• Test code: 04112
  • Turnaround time:
    10–21 calendar days (14 days on average)
  • Preferred specimen:
    3mL whole blood in a purple-top EDTA tube (K2EDTA or K3EDTA)
  • Alternate specimens:
    Saliva, assisted saliva, buccal swab and gDNA
  • Sample requirements
  • Request a sample kit

Invitae Bardet-Biedl Syndrome Panel

Test description

The Invitae Bardet-Biedl syndrome Panel analyzes 16 genes that are associated with Bardet-Biedl syndrome (BBS), which is characterized by truncal obesity, cognitive impairment, rod-cone dystrophy and renal abnormalities. These genes were selected based on the available evidence to date to provide Invitae’s broadest test for BBS.

Genetic testing of these genes may confirm a diagnosis and help guide treatment and management decisions. Identification of a disease-causing variant can inform recurrence-risk assessment and genetic counseling.

CEP290: Analysis includes the intronic variant NM_025114.3:c.2991+1655A>G.

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Primary panel (16 genes)


Alternative tests to consider

Bardet-Biedl syndrome is a member of a class of disorders called ciliopathies. Ciliopathies share many overlapping symptoms, often making it difficult to distinguish between them based on clinical presentation alone. Depending on the individual’s clinical and family history, the broader Invitae Ciliopathies Panel may be appropriate. It can be ordered at no additional cost.

  • Bardet-Biedl syndrome (BBS)

Bardet-Biedl syndrome (BBS) is a genetically heterogeneous ciliopathy characterized by childhood-onset of multi-systemic manifestations including obesity, rod-cone dystrophy, polydactyly, situs inversus or heterotaxy, kidney dysfunction, and cognitive impairment. Affected individuals often also present with hypogonadism, which can lead to genital abnormalities.

This panel is expected to identify variants in greater than 77% of individuals with a clinical diagnosis of Bardet-Biedl syndrome (BBS).

Gene% of BBS attributed to pathogenic variants in each gene
ARL6 Unknown, rare
BBS1 ~23.2%
BBS10 ~20%
BBS12 ~5.0%
BBS2 ~8.1%
BBS4 ~2.3%
BBS5 Unknown, rare
BBS7 ~1.5%
BBS9 ~6.0%
CEP290 Unknown, rare
MKKS ~5.8%
MKS1 ~4.5%
SDCCAG8 Unknown, rare
TRIM32 Unknown, rare
TTC8 Unknown, rare
WDPCP Unknown, rare

BBS is inherited in an autosomal recessive pattern.

BBS is a highly penetrant condition with widely variable clinical expressivity, even among members of the same family.

BBS occurs in an estimated 1 in 100,000 to 1 in 160,000 births in non-consanguineous North American and European populations. In the Newfoundland population, occurrence is higher due to a founder effect and prevalence is an estimated 1 in 17,500 births. Prevalence is higher in the Bedouin population of Kuwait due to high rates of consanguinity and is estimated at 1 in 13,500.

This test is appropriate for determining the molecular cause of disease in individuals with a clinical diagnosis or differential diagnosis of Bardet-Biedl syndrome (BBS) or in whom the diagnosis is suspected.

Assay and technical information

Invitae is a College of American Pathologists (CAP)-accredited and Clinical Laboratory Improvement Amendments (CLIA)-certified clinical diagnostic laboratory performing full-gene sequencing and deletion/duplication analysis using next-generation sequencing technology (NGS).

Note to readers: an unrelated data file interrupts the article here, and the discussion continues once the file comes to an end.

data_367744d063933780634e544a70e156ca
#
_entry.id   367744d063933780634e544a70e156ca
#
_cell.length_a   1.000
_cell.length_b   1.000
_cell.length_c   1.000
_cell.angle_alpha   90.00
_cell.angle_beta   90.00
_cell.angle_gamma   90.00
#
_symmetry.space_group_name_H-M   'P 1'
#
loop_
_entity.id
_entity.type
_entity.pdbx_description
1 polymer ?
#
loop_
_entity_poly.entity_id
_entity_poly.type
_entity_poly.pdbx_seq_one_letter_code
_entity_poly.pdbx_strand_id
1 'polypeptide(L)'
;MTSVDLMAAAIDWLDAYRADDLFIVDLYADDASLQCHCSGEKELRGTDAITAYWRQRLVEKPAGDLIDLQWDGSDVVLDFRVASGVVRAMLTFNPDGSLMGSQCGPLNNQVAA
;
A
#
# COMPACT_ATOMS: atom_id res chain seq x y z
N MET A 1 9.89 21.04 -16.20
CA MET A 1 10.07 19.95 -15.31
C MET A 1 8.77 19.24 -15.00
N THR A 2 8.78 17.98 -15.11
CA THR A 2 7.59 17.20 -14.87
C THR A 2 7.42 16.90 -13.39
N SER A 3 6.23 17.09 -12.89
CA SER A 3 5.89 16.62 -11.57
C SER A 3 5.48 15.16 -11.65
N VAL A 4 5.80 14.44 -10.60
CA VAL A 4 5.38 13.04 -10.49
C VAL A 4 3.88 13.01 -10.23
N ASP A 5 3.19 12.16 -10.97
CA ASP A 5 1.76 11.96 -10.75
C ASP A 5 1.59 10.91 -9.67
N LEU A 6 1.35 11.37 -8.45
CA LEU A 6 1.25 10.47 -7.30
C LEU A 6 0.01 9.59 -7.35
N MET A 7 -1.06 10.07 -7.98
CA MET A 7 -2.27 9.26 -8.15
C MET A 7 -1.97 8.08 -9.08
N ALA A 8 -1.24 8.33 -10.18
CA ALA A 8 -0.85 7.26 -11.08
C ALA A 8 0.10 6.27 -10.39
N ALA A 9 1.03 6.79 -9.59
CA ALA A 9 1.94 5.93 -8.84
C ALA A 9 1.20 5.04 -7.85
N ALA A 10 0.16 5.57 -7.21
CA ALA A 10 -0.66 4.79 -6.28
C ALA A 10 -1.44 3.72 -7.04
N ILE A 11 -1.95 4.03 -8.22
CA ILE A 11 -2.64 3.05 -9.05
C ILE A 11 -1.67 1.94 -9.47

Our sequence analysis covers clinically important regions of each gene, including coding exons and 10 to 20 base pairs of adjacent intronic sequence on either side of the coding exons in the transcript listed below. In addition, the analysis covers the select non-coding variants specifically defined in the table below. Any variants that fall outside these regions are not analyzed. Any limitations in the analysis of these genes will be listed on the report. Contact client services with any questions.

Based on validation study results, this assay achieves >99% analytical sensitivity and specificity for single nucleotide variants, insertions and deletions <15bp in length, and exon-level deletions and duplications. Invitae's methods also detect insertions and deletions larger than 15bp but smaller than a full exon but sensitivity for these may be marginally reduced. Invitae’s deletion/duplication analysis determines copy number at a single exon resolution at virtually all targeted exons. However, in rare situations, single-exon copy number events may not be analyzed due to inherent sequence properties or isolated reduction in data quality. Certain types of variants, such as structural rearrangements (e.g. inversions, gene conversion events, translocations, etc.) or variants embedded in sequence with complex architecture (e.g. short tandem repeats or segmental duplications), may not be detected. Additionally, it may not be possible to fully resolve certain details about variants, such as mosaicism, phasing, or mapping ambiguity. Unless explicitly guaranteed, sequence changes in the promoter, non-coding exons, and other non-coding regions are not covered by this assay. Please consult the test definition on our website for details regarding regions or types of variants that are covered or excluded for this test. This report reflects the analysis of an extracted genomic DNA sample. In very rare cases, (circulating hematolymphoid neoplasm, bone marrow transplant, recent blood transfusion) the analyzed DNA may not represent the patient's constitutional genome.

Gene Transcript reference Sequencing analysis Deletion/Duplication analysis
ARL6 NM_177976.2
BBS1 NM_024649.4
BBS10 NM_024685.3
BBS12 NM_152618.2
BBS2 NM_031885.3
BBS4 NM_033028.4
BBS5 NM_152384.2
BBS7 NM_176824.2
BBS9* NM_198428.2
CEP290 NM_025114.3
MKKS NM_018848.3
MKS1 NM_017777.3
SDCCAG8 NM_006642.3
TRIM32 NM_012210.3
TTC8 NM_198309.3
WDPCP NM_015910.5

BBS9: Deletion/duplication analysis is not offered for exon 4.